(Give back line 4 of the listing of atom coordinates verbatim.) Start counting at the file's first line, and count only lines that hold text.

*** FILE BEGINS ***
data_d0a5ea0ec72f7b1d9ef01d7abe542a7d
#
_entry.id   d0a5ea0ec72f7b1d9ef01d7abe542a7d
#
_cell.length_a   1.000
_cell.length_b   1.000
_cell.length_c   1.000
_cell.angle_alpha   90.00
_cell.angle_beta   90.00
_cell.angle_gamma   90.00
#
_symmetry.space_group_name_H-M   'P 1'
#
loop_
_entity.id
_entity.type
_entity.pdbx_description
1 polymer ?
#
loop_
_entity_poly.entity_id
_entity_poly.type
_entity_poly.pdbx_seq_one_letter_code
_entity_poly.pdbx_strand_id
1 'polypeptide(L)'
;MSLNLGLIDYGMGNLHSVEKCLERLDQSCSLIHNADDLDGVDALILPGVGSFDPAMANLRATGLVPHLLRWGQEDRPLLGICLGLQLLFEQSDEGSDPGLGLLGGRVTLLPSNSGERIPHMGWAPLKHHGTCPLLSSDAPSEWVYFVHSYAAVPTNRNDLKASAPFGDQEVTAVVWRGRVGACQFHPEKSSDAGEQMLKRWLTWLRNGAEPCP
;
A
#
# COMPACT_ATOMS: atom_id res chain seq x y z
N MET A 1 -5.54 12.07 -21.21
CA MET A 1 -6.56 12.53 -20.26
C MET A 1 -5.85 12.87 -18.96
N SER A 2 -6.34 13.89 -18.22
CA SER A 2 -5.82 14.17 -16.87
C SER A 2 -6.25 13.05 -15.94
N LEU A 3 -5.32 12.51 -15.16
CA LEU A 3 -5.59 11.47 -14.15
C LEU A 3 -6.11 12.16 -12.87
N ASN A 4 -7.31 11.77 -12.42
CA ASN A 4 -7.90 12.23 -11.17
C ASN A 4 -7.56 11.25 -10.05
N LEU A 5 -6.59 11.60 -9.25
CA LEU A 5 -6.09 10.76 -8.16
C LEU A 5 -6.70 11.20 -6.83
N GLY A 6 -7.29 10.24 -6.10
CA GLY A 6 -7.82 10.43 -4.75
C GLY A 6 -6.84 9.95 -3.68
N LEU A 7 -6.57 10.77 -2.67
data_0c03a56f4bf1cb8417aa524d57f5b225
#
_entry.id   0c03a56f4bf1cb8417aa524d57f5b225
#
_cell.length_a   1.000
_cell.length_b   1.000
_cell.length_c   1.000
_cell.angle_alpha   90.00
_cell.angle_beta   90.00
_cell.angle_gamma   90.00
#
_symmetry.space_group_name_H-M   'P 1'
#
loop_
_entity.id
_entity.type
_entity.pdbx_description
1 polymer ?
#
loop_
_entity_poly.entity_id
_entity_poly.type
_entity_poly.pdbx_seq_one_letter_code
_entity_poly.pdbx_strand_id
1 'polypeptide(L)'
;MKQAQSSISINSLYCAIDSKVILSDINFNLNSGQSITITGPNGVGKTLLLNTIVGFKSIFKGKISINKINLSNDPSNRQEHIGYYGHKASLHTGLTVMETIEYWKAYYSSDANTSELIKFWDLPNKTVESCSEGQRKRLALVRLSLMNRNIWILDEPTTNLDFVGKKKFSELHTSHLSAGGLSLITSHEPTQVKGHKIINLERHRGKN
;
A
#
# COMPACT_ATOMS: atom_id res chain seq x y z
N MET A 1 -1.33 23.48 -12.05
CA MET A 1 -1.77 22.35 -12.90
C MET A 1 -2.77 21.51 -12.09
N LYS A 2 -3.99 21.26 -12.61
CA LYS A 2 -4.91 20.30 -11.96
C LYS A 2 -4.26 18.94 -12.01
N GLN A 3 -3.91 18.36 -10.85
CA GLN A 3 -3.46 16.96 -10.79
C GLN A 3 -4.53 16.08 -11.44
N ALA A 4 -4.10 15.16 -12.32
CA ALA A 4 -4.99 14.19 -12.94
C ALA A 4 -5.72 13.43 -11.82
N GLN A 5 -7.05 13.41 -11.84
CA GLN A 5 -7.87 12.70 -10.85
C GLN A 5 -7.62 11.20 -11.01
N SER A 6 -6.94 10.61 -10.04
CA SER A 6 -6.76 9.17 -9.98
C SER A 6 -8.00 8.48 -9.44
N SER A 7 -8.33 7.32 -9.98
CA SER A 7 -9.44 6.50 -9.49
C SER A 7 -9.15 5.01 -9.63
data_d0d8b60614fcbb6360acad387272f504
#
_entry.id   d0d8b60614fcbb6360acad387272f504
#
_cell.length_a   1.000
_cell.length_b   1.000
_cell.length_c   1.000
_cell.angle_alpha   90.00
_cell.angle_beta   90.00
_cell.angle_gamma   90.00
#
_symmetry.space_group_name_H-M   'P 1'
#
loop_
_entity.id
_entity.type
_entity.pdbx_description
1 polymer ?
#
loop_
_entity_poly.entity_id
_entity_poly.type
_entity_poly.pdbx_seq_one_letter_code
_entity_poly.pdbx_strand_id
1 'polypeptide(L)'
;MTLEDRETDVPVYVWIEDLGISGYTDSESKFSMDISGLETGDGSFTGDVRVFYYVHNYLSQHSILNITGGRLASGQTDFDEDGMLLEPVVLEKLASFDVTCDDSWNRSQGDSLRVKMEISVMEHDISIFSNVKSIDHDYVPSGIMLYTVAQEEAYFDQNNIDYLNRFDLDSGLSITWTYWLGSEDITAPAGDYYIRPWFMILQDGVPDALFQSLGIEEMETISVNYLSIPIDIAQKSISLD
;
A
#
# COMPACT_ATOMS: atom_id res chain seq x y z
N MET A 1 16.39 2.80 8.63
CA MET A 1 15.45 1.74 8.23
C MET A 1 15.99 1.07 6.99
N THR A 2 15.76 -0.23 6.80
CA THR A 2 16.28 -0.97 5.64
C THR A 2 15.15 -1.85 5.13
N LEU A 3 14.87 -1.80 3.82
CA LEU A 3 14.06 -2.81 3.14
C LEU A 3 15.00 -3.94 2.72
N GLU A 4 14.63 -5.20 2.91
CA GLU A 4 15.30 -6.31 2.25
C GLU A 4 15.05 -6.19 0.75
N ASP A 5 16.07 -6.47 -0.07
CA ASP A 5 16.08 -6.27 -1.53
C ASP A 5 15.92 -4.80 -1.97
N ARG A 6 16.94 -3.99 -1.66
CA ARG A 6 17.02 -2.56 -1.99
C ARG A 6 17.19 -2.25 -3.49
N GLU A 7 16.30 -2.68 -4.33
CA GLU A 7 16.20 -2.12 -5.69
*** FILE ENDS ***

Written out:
#